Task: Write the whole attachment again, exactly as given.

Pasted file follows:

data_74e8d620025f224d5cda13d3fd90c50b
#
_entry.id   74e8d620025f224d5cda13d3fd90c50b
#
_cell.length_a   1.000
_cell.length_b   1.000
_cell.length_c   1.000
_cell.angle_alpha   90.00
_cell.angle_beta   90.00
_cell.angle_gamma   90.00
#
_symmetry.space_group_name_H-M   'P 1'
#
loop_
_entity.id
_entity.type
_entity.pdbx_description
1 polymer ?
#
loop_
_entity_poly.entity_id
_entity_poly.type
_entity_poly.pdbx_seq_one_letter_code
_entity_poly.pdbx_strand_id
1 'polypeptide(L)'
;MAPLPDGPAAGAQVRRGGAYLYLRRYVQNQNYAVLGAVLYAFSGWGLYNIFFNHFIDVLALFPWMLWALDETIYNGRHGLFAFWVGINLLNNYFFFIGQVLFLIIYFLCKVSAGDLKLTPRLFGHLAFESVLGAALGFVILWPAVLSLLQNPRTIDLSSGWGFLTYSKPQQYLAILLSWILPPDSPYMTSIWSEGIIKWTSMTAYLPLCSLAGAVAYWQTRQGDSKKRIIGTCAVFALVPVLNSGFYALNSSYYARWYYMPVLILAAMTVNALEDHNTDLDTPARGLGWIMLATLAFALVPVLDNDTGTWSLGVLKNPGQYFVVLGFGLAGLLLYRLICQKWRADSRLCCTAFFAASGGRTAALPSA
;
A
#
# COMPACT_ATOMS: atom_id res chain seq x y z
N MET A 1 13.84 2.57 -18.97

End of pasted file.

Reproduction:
data_74e8d620025f224d5cda13d3fd90c50b
#
_entry.id   74e8d620025f224d5cda13d3fd90c50b
#
_cell.length_a   1.000
_cell.length_b   1.000
_cell.length_c   1.000
_cell.angle_alpha   90.00
_cell.angle_beta   90.00
_cell.angle_gamma   90.00
#
_symmetry.space_group_name_H-M   'P 1'
#
loop_
_entity.id
_entity.type
_entity.pdbx_description
1 polymer ?
#
loop_
_entity_poly.entity_id
_entity_poly.type
_entity_poly.pdbx_seq_one_letter_code
_entity_poly.pdbx_strand_id
1 'polypeptide(L)'
;MAPLPDGPAAGAQVRRGGAYLYLRRYVQNQNYAVLGAVLYAFSGWGLYNIFFNHFIDVLALFPWMLWALDETIYNGRHGLFAFWVGINLLNNYFFFIGQVLFLIIYFLCKVSAGDLKLTPRLFGHLAFESVLGAALGFVILWPAVLSLLQNPRTIDLSSGWGFLTYSKPQQYLAILLSWILPPDSPYMTSIWSEGIIKWTSMTAYLPLCSLAGAVAYWQTRQGDSKKRIIGTCAVFALVPVLNSGFYALNSSYYARWYYMPVLILAAMTVNALEDHNTDLDTPARGLGWIMLATLAFALVPVLDNDTGTWSLGVLKNPGQYFVVLGFGLAGLLLYRLICQKWRADSRLCCTAFFAASGGRTAALPSA
;
A
#
# COMPACT_ATOMS: atom_id res chain seq x y z
N MET A 1 13.84 2.57 -18.97